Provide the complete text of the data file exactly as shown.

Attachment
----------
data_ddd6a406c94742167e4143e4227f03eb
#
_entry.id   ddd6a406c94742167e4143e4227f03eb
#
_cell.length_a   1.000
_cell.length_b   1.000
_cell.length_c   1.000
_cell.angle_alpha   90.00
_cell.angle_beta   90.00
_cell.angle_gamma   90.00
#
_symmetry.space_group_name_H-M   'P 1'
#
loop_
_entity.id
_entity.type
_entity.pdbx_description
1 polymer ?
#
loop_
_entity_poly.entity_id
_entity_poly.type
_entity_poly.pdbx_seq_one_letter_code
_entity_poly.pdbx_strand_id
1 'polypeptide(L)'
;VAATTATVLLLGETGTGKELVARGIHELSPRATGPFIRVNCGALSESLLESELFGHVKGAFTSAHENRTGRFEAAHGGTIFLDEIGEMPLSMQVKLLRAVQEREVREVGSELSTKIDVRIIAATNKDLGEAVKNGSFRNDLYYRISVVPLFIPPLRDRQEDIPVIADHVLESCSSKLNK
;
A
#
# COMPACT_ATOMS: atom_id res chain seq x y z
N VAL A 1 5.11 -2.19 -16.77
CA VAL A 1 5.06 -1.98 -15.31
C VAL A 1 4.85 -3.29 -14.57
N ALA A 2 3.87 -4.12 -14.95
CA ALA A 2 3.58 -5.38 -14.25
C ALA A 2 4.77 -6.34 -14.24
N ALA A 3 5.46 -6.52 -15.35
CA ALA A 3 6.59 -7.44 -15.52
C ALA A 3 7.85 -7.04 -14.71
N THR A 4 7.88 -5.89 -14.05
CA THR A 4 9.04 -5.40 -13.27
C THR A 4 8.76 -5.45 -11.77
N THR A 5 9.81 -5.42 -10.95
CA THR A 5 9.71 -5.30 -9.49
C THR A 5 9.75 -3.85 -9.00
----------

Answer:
data_ddd6a406c94742167e4143e4227f03eb
#
_entry.id   ddd6a406c94742167e4143e4227f03eb
#
_cell.length_a   1.000
_cell.length_b   1.000
_cell.length_c   1.000
_cell.angle_alpha   90.00
_cell.angle_beta   90.00
_cell.angle_gamma   90.00
#
_symmetry.space_group_name_H-M   'P 1'
#
loop_
_entity.id
_entity.type
_entity.pdbx_description
1 polymer ?
#
loop_
_entity_poly.entity_id
_entity_poly.type
_entity_poly.pdbx_seq_one_letter_code
_entity_poly.pdbx_strand_id
1 'polypeptide(L)'
;VAATTATVLLLGETGTGKELVARGIHELSPRATGPFIRVNCGALSESLLESELFGHVKGAFTSAHENRTGRFEAAHGGTIFLDEIGEMPLSMQVKLLRAVQEREVREVGSELSTKIDVRIIAATNKDLGEAVKNGSFRNDLYYRISVVPLFIPPLRDRQEDIPVIADHVLESCSSKLNK
;
A
#
# COMPACT_ATOMS: atom_id res chain seq x y z
N VAL A 1 5.11 -2.19 -16.77
CA VAL A 1 5.06 -1.98 -15.31
C VAL A 1 4.85 -3.29 -14.57
N ALA A 2 3.87 -4.12 -14.95
CA ALA A 2 3.58 -5.38 -14.25
C ALA A 2 4.77 -6.34 -14.24
N ALA A 3 5.46 -6.52 -15.35
CA ALA A 3 6.59 -7.44 -15.52
C ALA A 3 7.85 -7.04 -14.71
N THR A 4 7.88 -5.89 -14.05
CA THR A 4 9.04 -5.40 -13.27
C THR A 4 8.76 -5.45 -11.77
N THR A 5 9.81 -5.42 -10.95
CA THR A 5 9.71 -5.30 -9.49
C THR A 5 9.75 -3.85 -9.00